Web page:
“The MZ Austria(1891-1913) marked on the bottom shown to be Moritz Zdekauer. He [Moritz Zdekauer] in 1884 purchased a factory in Altrohlau, Bohemia. The letters MZ have been maintained in the logo ever since, and still to…day at factory building. By1909 the factory was sold to C.M. Hutschenreuter [ the Hohenberg, Germany porcelain manufacturer] became the owner, and named it Altrohlau Porcelain Factories … MZ Austria existed and depicts an era at the end of WWI. By 1918 the Paris Peace Committee had created a new country Bohemia became Czechoslovakia.”
Wow. Moritz, you are the MAN.
And at the bottom of the second box, by itself, was a lonely teacup. and just when i thought i couldn’t get anymore emotion out of these boxes, i unwrapped this:
oh, and it gets so much better. If ever editing a photograph had a purpose, then ever is now.
And the rest:
Tayta was 46 years old. 4 children. One of them my mother. and therefore i, by no choice, but complete and utter honor, became a granddaughter.
I cannot wait until Thanksgiving this year. I think that will be the perfect and best way to honor this China set. Have everyone who is family, or who can’t go home to their family, or simply just needs a family, to come to our home and allow me to bring out this family gift.
It is exactly what Tayta & Jiddu would have done, and would have wanted.
So of all the things new about this home, i am finding that my favorite is the oldest thing of all.
I love you and miss you to the moon, Tayta.
Marie Louise “Tayta” McMullen 6/21/1916 – 5/2/2006.
I never had the pleasure of meeting her, but if her grandchildren can serve as any indication I know that Tayta must have been one amazing woman! I hope that we’ll be sitting around the table with you come November. Matt will bring the pumpkin chocolate chip cookies 🙂
and thought she never had the honor of meeting you, but i know without a doubt she would have loved you so much, and been so proud that Matt had found his soul mate in you! it is ON this Thanksgiving… i have the perfect platter for those cookies :). xo.
Beautifully written-tears are streaming down my face as I read your beautiful and loving tribute. Not a minute goes by that I don’t miss her and Jiddu as well. What I wouldn’t give for one more day, one more conversation-to hear her glorious laugh and tell her one more time how much I love her; what a wonderful mother she was. My one regret is that I never truly realized until she was dying what a powerful, strong, amazing woman she was;how I wish I could tell her.And I regret not being with as she died.
Thank you. I love you.
thank you Laura. it was a very cleansing blog to write. i never saw it coming. Come thanksgiving, we will bring it out and toast our Tayta!!!
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I’m crying now Andrea. This was absolutely beautiful. The china is an incredible treasure. I still have my grandmother’s silverware in it’s locked box, in a box in my closet. I think I’ll bring it out. Once again, beautiful.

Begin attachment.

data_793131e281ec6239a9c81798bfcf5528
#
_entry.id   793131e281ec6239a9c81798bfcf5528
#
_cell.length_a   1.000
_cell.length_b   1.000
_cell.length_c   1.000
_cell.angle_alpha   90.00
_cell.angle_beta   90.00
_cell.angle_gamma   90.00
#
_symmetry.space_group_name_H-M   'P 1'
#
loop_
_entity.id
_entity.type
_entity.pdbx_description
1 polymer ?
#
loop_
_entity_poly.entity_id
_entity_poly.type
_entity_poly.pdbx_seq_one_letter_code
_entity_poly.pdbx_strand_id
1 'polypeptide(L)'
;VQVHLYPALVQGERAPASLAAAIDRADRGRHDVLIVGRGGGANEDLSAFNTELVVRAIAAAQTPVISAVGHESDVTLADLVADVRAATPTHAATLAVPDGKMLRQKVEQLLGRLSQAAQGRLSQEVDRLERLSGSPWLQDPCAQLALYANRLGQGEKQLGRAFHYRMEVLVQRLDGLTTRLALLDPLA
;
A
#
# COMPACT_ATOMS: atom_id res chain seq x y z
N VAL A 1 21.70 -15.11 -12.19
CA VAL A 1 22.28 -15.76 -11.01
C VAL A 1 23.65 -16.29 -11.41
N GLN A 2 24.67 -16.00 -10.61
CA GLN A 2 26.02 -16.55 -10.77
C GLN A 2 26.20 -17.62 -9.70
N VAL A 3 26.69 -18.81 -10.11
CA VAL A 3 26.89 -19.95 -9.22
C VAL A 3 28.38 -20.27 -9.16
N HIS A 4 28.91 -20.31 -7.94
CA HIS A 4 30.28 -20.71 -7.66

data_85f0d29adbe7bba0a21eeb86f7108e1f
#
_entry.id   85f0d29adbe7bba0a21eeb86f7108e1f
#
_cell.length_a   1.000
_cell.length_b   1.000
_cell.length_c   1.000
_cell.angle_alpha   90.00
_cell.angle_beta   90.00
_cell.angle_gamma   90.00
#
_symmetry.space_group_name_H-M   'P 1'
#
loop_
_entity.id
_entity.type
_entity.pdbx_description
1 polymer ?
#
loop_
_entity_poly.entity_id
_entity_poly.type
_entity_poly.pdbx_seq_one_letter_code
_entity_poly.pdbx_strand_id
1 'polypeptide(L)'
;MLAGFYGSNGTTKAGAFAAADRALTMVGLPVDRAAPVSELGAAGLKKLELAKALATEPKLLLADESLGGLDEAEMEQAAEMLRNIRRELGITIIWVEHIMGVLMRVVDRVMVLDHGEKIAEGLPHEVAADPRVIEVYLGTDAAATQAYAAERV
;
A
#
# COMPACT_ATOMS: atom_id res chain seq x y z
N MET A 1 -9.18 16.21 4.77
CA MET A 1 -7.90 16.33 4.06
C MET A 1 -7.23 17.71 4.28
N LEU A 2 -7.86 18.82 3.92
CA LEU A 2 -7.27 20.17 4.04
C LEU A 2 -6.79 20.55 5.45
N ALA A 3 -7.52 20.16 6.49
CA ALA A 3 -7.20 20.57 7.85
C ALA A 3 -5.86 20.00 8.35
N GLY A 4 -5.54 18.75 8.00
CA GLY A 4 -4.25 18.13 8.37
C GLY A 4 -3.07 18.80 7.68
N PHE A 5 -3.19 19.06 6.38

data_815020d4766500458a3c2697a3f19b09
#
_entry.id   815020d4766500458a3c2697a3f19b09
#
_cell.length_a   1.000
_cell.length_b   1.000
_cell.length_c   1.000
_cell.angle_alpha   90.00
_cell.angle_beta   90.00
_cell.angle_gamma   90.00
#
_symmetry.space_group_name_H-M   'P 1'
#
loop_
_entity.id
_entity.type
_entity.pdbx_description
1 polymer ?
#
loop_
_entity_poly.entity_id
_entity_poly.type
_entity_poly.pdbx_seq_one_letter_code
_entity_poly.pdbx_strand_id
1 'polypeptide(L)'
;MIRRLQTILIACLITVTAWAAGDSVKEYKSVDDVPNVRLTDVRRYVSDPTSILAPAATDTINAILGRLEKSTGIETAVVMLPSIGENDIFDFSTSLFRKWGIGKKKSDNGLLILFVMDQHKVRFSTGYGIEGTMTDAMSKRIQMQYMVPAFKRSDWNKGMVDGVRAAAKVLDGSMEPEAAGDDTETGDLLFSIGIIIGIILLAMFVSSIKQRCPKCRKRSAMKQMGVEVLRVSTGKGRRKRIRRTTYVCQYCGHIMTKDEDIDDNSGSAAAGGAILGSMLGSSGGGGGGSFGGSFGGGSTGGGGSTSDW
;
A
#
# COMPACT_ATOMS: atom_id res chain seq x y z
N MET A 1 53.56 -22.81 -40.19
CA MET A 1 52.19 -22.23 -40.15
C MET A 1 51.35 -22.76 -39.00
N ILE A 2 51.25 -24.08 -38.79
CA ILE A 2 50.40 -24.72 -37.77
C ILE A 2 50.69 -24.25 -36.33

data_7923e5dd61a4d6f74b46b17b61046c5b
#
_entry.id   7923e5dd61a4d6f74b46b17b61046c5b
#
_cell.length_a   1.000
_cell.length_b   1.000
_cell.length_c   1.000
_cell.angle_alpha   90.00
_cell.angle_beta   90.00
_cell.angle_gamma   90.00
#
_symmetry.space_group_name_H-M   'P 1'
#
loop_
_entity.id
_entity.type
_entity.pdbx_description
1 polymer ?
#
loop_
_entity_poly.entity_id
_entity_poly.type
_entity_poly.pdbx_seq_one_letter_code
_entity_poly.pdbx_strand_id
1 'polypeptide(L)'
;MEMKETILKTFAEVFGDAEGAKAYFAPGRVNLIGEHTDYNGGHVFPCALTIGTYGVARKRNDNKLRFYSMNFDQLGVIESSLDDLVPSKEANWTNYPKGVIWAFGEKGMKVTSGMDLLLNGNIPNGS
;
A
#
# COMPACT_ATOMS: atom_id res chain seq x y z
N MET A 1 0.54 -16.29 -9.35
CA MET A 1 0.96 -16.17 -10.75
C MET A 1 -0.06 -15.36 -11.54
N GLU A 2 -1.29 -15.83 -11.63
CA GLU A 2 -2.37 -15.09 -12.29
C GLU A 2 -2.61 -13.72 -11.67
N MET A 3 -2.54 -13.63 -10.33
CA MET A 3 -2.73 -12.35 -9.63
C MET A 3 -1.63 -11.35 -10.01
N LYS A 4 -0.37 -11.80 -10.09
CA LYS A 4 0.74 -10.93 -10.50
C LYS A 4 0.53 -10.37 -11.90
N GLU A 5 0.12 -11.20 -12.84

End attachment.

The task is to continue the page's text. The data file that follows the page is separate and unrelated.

please take it out… see what happens to your emotions! chances are, you’ll be balling like a baby…hell, i was! crazy and wonderful! thank you so much for the kind comment TW.
Not sure i paid any attention to your photo tips, this story is captivating, inspirational and powerful. Made me realize i have my own “China” to treasure…Thank you …
wow. thank you. take out the China. and photograph and share!!!
It brought me to tears–there isn’t a day that goes by that I don’t think of Mother (Tayta), and I miss her terribly. The photo of the two of you dancing at your wedding brings out the joy that Mother had in being with her family. You are an incredible writer–skip the photography lessons and just write your stories (with the pictures)!
That’s one fine post Nan.
Thank you Bert! I am so happy you enjoyed it.
Although I only know you through my lovely sis (and a few short visits), I feel like I can know you through the blog. We are waiting on a house right now and have so much STUFF. As the first granddaughter to get married, my grandfather gave me my deceased grandmother’s china. I have not opened it even though I received it almost 5 years ago. I really was feeling like I just wanted to give it away and declutter since we have a whole garage full of boxes. After reading your post, when the time is right, I might just take it out and remember my grandmother.
xoxo Brittany (Ashley’s sister)
Oh my. i am SO incredibly thankful for your comment Brittany. Promise me you will take at least one dish out of that box and hold it in your hands. Let me know, once that happens, if you feel it. I’m willing to bet you’ll feel her spirit just as i did. I really, really appreciate your words. Hugs, and smooches to those little gorgeous babes. Andrea.
Wonderful story and tribute. Touched a special place in my heart, and a reminder about the importance of celebrating family and its special lineage of love, honor and sacrifice.
Thank you KB! i am touched as well by how many people feel the same way and responded to this posting… especially as it came unexpectedly and quite spiritually… Hope you are doing well, it certainly looks like you are keeping busy but ARE finding balance with your sweet family. Best,